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This question combines two topics I don't fully understand

Reading through a paper about async in F#, I came across the topic of Agents/MailboxProcessors, which can be used to implement reactive state machines. Could the new async/await functionality in C#5 be used to implement something similar in C#, or is there already something analogue that would be better suited?

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3 Answers 3

With a bit of pretty horrible hacking, you can use the MailboxProcessor type from C# using async. Some difficulties are that the type uses some F# specific features (optional arguments are options, functions are FSharpFunc type, etc.)

Technically, the biggest difference is that F# async is dealyed while C# async creates a task that is already running. This means that to construct F# async from C#, you need to write a method that takes unt -> Task<T> and creates Async<T>. I wrote a blog post that discusses the difference.

Anwyay, if you want to experiment, here is some code you can use:

static FSharpAsync<T> CreateAsync<T>(Func<Task<T>> f)
  return FSharpAsync.FromContinuations<T>(
      Tuple< FSharpFunc<T, Unit>, 
             FSharpFunc<Exception, Unit>,
             FSharpFunc<OperationCanceledException, Unit> >>(conts => {
    f().ContinueWith(task => {
      try { conts.Item1.Invoke(task.Result); }
      catch (Exception e) { conts.Item2.Invoke(e); }

static void MailboxProcessor() {
  var body = FuncConvert.ToFSharpFunc<
                FSharpAsync<Unit>>(mbox =>
    CreateAsync<Unit>(async () => {
      while (true) {
        var msg = await FSharpAsync.StartAsTask
          ( mbox.Receive(FSharpOption<int>.None), 
            FSharpOption<CancellationToken>.None );
      return null;
  var agent = FSharpMailboxProcessor<int>.Start(body,

As you can see, this looks really horrible :-).

  • In principle, it could be possible to write a C# friendly wrapper for the MailboxProcessor type (just extract the ugly bits from this code), but there are some problems.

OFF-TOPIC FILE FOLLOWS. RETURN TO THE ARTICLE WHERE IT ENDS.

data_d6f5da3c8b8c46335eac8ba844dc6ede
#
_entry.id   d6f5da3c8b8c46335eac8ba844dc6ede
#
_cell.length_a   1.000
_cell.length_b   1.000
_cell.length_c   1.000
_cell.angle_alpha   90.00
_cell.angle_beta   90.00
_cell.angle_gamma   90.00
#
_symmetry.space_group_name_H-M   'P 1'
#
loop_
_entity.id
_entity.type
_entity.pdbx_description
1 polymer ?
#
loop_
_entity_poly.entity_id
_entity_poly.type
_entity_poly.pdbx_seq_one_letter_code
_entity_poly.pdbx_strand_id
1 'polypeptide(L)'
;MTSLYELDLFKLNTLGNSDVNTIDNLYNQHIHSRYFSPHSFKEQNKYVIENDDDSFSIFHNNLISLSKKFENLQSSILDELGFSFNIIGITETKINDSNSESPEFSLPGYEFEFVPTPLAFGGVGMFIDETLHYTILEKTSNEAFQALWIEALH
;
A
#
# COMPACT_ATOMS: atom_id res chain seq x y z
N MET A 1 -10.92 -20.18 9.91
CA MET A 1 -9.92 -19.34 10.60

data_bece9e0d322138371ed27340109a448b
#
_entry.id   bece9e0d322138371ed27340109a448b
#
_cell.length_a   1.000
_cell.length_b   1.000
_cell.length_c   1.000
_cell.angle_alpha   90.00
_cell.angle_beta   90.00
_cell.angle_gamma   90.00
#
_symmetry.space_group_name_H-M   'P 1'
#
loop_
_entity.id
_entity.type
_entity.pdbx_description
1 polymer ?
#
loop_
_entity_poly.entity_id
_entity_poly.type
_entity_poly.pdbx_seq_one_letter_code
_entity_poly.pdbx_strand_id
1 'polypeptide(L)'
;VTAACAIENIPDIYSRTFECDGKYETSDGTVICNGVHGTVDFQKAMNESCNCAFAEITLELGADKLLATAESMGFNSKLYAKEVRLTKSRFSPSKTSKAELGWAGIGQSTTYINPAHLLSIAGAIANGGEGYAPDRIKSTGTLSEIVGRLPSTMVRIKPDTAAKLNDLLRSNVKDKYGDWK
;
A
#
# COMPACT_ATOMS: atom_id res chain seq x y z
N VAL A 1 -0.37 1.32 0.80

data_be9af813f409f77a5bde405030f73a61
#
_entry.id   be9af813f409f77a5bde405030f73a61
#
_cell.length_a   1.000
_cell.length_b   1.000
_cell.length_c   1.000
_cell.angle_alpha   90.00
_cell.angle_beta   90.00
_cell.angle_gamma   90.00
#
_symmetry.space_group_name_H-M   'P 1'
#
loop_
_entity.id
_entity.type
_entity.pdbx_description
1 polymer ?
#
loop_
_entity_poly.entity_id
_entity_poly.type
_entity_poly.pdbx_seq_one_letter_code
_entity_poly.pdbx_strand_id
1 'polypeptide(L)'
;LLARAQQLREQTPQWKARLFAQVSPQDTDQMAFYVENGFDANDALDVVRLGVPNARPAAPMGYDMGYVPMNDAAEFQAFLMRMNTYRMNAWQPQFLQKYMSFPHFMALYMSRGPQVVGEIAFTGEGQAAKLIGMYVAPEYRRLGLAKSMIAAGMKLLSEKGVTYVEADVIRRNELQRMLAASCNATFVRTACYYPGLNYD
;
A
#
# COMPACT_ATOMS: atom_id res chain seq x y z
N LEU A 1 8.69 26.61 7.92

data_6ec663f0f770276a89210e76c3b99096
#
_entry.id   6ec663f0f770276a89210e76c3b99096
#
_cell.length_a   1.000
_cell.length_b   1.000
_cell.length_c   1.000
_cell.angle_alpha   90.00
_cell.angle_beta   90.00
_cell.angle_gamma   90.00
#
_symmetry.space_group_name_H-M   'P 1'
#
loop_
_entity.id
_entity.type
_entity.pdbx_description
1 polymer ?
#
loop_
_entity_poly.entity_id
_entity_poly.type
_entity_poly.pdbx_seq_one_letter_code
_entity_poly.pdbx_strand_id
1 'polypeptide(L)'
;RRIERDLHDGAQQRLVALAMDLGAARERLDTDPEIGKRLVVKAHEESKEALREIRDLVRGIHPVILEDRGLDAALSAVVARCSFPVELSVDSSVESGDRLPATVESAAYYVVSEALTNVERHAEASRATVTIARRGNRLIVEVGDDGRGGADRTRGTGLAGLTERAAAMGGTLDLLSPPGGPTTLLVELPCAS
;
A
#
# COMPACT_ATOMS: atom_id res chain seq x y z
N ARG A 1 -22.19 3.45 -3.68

• In F# you often use tail-recursive asyncs to implement the state machine in the mailbox processor. If you write the same thing in C#, you'll eventually get StackOverflow, so you'd need to write loops with mutable state.

  • It is perfectly possible to write the agent in F# and call it from C#. This is just a matter of exposing C#-friendly interface from F# (using the Async.StartAsTask method).

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Ouch, my eyes :) The Task -> Async<Unit> was precisely the bit that I got stuck on, so I'll have a look at that. How about rewriting a MailboxProcessor in C#, or would it just not be worth the effort because of your second bullet point about recursion? –  Benjol Nov 2 '10 at 13:53
@Benjol - I wrote a similar type in C#. It was about 300 lines of code. The difference being a simplified API. –  ChaosPandion Nov 2 '10 at 13:56
@Benjol: I think that rewriting MailboxProcessor in C# would be an option too. It is not easy to get the locking and synchronization right (especially for TryScan method), but I think it should work (You can always avoid recursion, but in case of state machines the code looks quite bad, so it is unfortunate if that's what users have to write) –  Tomas Petricek Nov 2 '10 at 13:57
ok thanks, it was state machines I was thinking of. –  Benjol Nov 2 '10 at 14:18

In principle, I expect it would be straightforward to translate these F# APIs into C#-plus-async-await.

In practice, I am unclear if it would come out beautiful, or ugly and full of extra type annotations, or simply un-idiomatic and in need of some API-massaging to make it feel more at home in C#. I think the jury is out until someone does the work and tries it. (I presume there is no such sample in the await CTP.)

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Downloaded the CTP. Now I will proceed to expand my ignorance by trying :) –  Benjol Nov 2 '10 at 6:57
I see your Super Breakaway made it into the samples, congratulations :) –  Benjol Nov 2 '10 at 10:48
Ouch! Too hard for me this stuff :( –  Benjol Nov 2 '10 at 12:40

You might nave a look at Stact. It hasn't been updated in a little while, but if you wanted to make something with a little better C# support, you might find it a good starting point. I don't think it's up-to-date with async/await, though.

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